Supplemental Essay Example #2: Discuss an important local, national, or international issue and its importance to you.

Again, this is not the place to superficially summarize. To discuss means to think critically about a topic and to analyze it in depth. When faced with this question, most students write about major, complex, and global issues such as the detrimental effects of global warming on the environment. Such broad topics are unoriginal and impersonal. Choose a smaller issue or one that you can actually affect with your “one person” actions. The point of this, as with any essay, is to reveal something about yourself. Maybe there were too many homeless people in your local community so you started organizing students to volunteer at the soup kitchen after school. Maybe religious intolerance bothers you, so you started reading various religions’ core texts in order to have a more unbiased point of view on such an important aspect of people’s lives. Whatever you choose to write about, be sure to make it as much about you as possible.

By: Andrea Schiralli

Supplemental Essay Example #1: Evaluate an important experience and its impact on you.

If you are ever asked to “evaluate” anything, your response must involve critical thinking and analysis. A summary of the experience is necessary to provide context, but the meat of your essay should be your discussion on how the experience affected you for the better. (College essays should always be focused on positive change and self-growth, so if an experience made you cynical or pessimistic, choose another one.).

Many students have difficulty coming up with a “significant” experience as they deem their high school lives too trivial. Even if you haven’t yet stepped into the “real world,” you’ve definitely had important moments. What about the first time you pushed yourself out of your comfort zone? Or an epiphany you had—perhaps realizing you need to make your own decisions, no matter how much they may defy your parents’ wishes? Even choosing an uncommon major can be an exciting risk to write about. Don’t worry if you haven’t rescued anyone or changed the world yet—you are still a teenager.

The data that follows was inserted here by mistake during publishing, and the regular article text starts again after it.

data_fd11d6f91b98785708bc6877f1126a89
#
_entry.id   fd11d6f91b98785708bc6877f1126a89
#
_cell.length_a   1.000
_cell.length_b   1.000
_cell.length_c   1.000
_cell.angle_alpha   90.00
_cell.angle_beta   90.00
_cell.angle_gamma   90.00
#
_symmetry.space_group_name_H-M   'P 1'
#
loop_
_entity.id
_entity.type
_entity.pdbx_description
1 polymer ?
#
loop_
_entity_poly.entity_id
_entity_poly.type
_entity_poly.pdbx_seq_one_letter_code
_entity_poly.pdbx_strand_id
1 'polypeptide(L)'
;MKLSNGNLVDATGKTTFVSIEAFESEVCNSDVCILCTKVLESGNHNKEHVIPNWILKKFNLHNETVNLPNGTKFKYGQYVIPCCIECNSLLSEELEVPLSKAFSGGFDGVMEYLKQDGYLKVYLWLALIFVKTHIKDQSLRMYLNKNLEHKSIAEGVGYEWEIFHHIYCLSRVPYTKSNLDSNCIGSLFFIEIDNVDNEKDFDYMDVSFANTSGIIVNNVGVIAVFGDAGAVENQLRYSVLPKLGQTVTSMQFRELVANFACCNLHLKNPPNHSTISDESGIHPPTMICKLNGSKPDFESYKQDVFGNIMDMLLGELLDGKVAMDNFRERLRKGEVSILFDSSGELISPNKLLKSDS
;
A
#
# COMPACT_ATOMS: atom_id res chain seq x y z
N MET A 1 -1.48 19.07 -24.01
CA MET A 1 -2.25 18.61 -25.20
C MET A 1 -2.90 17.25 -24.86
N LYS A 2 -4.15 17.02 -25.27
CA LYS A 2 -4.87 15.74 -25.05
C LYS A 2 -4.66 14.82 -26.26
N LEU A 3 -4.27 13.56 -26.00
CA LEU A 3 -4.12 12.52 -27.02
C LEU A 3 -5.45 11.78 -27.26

Don’t brag! It is too obvious when students are using their essays to show off about a success—be it scoring the winning goal in the soccer championships or being voted class president among fierce competition. These topics are fine if and only if you are very wary of your tone. In order not to come off as a self-consumed egotist, make sure to convey appreciation for the involved community, be it teammates or voters. Colleges want applicants who will play an active role in the student body, so be to include those who accompanied you toward success.

Show your character. This is your chance to reveal your personality, values, and sense of humor. While exploring an experience’s impact on you, be sure to convey a sense of self-awareness, community, and humility.

By: Andrea Schiralli

Stylistic Tips: What to Avoid

Wordiness and repetition. More often than not, students can cut at least a quarter of their essays and lose no meaningful content. Avoid repetition, fluff, and verbal fillers—there is no place for excess in a piece which is meant to be as engaging and effective as possible.

Making your essays dramatic, boring, or impenetrable.

Vague language. Never use words like “stuff” or “things;” they are far too imprecise. Even writing “this aspect of society bothers me…” is too unclear. What “aspect” are you specifically talking about? Do you really mean society as a whole, or just one specific group? Be clear and remember that admissions officers are not mind readers.

Clichéd metaphors, similes, phrases, or expressions. For example, avoid: “He is one in a million,” and terms such as “my global perspective” or “my potential as a future leader.” Clichés make essays sound uninspired and unoriginal—could you really not come up with a way to say something that hasn’t already been overused to the point of exhaustion? Clichés only show a writer’s lack of creativity.

Overusing the first-person. Most college admissions essays ask you to write about yourself anyway, so they are obviously going to be written as first-person narrative. Overusing “I” is an easy mistake to make. More than once per sentence is generally too much. Instead of using “I” all the time, use different pronouns or simply omit them.